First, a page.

Three bills that are geared toward reducing the rate of scams on the system are now moving forward.
The New York State Senate has just given its approval to three bills that have been designed to help to tackle the problem of auto insurance fraud by raising the penalties against those who take part in these behaviors, and by providing insurers with greater flexibility for preventing criminals from being able to obtain policies so that they can continue to run their scams.
The package for three bills has now been approved by the Senate and is on its way to the Assembly.
The first measure in the package is SB 3547. This was sponsored by Senator James Seward (R – C, I-Oneonta). This would make auto insurance fraud a class D felony crime when it involves staging an accident in order to obtain a payment on a policy. If the staged accident results in serious injury or death, the person responsible could face up to 25 years in prison.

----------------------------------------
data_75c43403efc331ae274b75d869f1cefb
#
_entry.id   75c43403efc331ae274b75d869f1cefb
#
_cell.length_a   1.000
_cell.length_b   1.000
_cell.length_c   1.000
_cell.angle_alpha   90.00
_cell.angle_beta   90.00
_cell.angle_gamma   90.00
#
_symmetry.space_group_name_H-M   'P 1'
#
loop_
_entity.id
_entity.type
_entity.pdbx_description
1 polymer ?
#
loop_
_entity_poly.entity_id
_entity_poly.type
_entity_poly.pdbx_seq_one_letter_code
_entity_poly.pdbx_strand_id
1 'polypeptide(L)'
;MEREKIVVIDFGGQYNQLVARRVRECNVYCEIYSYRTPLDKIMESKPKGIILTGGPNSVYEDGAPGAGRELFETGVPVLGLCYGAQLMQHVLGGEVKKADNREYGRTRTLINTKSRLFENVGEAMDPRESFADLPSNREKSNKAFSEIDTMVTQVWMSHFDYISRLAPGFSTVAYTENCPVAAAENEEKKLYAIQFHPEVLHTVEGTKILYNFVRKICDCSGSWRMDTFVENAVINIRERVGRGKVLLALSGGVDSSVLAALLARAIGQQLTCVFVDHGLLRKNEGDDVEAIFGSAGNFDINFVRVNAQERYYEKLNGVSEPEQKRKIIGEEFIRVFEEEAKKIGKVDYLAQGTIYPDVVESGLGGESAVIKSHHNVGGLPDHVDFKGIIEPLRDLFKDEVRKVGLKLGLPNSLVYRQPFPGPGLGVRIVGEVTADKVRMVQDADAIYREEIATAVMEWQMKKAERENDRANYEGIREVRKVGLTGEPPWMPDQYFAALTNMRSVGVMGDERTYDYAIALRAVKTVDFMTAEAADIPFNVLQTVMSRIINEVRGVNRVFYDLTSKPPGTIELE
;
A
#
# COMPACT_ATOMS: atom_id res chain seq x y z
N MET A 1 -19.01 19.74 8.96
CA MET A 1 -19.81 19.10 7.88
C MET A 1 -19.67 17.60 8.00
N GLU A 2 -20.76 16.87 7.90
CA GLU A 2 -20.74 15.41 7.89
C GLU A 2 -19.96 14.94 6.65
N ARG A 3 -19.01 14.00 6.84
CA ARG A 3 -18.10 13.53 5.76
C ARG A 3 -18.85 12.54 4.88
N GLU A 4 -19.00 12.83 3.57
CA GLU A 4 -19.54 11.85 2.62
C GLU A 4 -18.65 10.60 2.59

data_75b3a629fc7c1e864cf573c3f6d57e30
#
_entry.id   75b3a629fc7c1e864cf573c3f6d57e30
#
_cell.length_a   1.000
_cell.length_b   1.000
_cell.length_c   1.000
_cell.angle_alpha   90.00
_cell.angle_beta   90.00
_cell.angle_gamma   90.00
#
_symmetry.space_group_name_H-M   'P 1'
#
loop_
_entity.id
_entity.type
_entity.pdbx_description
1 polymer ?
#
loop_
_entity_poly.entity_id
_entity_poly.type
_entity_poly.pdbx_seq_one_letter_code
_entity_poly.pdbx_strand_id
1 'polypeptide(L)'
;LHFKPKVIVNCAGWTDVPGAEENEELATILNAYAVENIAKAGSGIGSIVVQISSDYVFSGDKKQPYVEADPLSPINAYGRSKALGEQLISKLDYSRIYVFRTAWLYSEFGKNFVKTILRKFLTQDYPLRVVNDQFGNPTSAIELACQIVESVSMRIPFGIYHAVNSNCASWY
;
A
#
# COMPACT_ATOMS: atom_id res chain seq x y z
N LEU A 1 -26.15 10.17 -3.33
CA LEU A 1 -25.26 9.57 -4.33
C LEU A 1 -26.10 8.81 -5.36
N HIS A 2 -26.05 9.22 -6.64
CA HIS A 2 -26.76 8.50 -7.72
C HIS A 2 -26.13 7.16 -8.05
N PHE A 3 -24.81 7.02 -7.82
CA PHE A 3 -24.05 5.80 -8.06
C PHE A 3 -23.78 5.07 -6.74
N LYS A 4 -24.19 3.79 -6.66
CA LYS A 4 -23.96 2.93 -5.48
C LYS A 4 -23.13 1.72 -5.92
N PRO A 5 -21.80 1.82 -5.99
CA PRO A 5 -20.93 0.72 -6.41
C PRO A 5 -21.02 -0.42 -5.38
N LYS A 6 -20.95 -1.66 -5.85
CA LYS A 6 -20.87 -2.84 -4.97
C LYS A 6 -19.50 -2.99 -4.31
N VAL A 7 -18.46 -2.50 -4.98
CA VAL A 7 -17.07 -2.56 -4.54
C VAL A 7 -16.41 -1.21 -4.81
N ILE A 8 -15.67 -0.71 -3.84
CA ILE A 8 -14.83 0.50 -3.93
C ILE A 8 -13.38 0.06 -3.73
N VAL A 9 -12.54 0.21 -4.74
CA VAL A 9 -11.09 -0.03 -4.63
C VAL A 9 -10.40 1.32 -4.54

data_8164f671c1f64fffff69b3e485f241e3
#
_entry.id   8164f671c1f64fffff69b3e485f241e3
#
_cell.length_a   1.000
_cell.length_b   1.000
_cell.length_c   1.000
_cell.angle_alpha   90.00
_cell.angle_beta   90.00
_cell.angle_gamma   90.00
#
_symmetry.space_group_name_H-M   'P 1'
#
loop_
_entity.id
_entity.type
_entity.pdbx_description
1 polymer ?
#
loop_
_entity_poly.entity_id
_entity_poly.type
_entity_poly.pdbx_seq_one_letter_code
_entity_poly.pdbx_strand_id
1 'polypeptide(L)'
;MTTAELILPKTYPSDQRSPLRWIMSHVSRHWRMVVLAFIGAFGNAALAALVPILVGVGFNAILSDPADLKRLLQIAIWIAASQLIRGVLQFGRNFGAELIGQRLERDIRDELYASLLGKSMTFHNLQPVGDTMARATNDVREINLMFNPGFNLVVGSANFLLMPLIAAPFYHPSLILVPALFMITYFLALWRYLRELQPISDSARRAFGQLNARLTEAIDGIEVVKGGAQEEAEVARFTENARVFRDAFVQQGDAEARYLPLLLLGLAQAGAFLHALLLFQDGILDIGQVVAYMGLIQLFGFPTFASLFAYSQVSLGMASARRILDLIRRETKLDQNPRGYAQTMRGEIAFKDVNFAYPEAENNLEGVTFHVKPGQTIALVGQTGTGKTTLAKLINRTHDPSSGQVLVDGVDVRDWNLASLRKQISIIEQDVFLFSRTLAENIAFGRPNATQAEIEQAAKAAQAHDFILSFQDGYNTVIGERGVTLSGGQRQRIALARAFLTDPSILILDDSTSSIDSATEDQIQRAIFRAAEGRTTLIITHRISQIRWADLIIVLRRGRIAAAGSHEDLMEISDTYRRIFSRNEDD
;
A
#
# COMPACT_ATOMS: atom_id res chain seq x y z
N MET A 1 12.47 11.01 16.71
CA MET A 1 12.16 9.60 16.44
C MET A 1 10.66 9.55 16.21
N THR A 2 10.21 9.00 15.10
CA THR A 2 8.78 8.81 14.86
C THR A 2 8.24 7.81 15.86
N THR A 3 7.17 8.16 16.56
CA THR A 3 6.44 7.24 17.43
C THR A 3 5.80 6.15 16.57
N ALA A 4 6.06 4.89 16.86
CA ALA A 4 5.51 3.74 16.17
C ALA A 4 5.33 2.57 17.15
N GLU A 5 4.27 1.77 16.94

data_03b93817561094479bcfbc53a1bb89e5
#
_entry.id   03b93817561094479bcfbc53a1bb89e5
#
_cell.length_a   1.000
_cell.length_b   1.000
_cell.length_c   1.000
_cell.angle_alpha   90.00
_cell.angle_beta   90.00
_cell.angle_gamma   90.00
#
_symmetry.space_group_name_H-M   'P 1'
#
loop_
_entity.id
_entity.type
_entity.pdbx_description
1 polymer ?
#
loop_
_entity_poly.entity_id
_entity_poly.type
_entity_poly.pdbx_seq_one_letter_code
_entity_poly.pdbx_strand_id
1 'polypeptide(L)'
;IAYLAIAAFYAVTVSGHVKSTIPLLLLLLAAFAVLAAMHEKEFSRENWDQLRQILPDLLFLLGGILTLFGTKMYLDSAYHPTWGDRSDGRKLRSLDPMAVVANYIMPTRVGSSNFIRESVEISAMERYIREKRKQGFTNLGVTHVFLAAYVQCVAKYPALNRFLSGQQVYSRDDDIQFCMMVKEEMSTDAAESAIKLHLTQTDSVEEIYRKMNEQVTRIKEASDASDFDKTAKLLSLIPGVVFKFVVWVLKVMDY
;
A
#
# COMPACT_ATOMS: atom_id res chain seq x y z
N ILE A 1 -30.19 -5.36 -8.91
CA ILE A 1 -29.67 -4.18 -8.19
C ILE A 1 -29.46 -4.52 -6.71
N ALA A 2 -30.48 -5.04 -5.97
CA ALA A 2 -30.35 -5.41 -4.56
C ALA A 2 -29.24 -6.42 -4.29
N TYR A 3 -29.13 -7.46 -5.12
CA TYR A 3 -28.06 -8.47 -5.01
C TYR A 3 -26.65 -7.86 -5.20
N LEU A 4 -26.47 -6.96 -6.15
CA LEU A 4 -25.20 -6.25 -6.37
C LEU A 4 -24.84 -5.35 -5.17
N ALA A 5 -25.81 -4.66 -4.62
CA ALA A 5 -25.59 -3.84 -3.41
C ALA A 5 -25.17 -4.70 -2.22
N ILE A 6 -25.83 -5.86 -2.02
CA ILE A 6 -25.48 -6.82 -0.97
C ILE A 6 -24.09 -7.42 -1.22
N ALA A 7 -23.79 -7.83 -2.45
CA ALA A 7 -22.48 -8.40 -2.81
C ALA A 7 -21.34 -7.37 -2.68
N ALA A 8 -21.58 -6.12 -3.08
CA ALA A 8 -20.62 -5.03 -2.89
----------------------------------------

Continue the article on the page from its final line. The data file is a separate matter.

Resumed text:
The Senator pointed out that auto insurance fraud causes rates to rise and “poses a serious public safety risk”.
Senator Seward stated that the elderly and women drivers are especially at risk of staged auto insurance fraud accidents. He explained that “They are often targeted because they are less likely to be confrontational after an accident, making it easier for criminals to take advantage of them. The Senate has recognized the need for change for some time and the Assembly needs to join the effort so we can put these criminal enterprises out of business for good.”
Senate bill 3033 was sponsored by Senator Dean Skelos (R – Rockville Centre). This made it illegal (either as a class D felony, a class E felony, or a misdemeanor) to act as a fraudulent auto insurance provider “runner”. Should this bill pass, the runners and those associated with them could face up to seven years in jail for the role that they play in the scams.
Bill S1959A was sponsored by Senator Martin Golden (R – C, Brooklyn). This provides auto insurance companies with the ability to retroactively cancel policies that have been purchased by individuals who have committed fraud against insurers.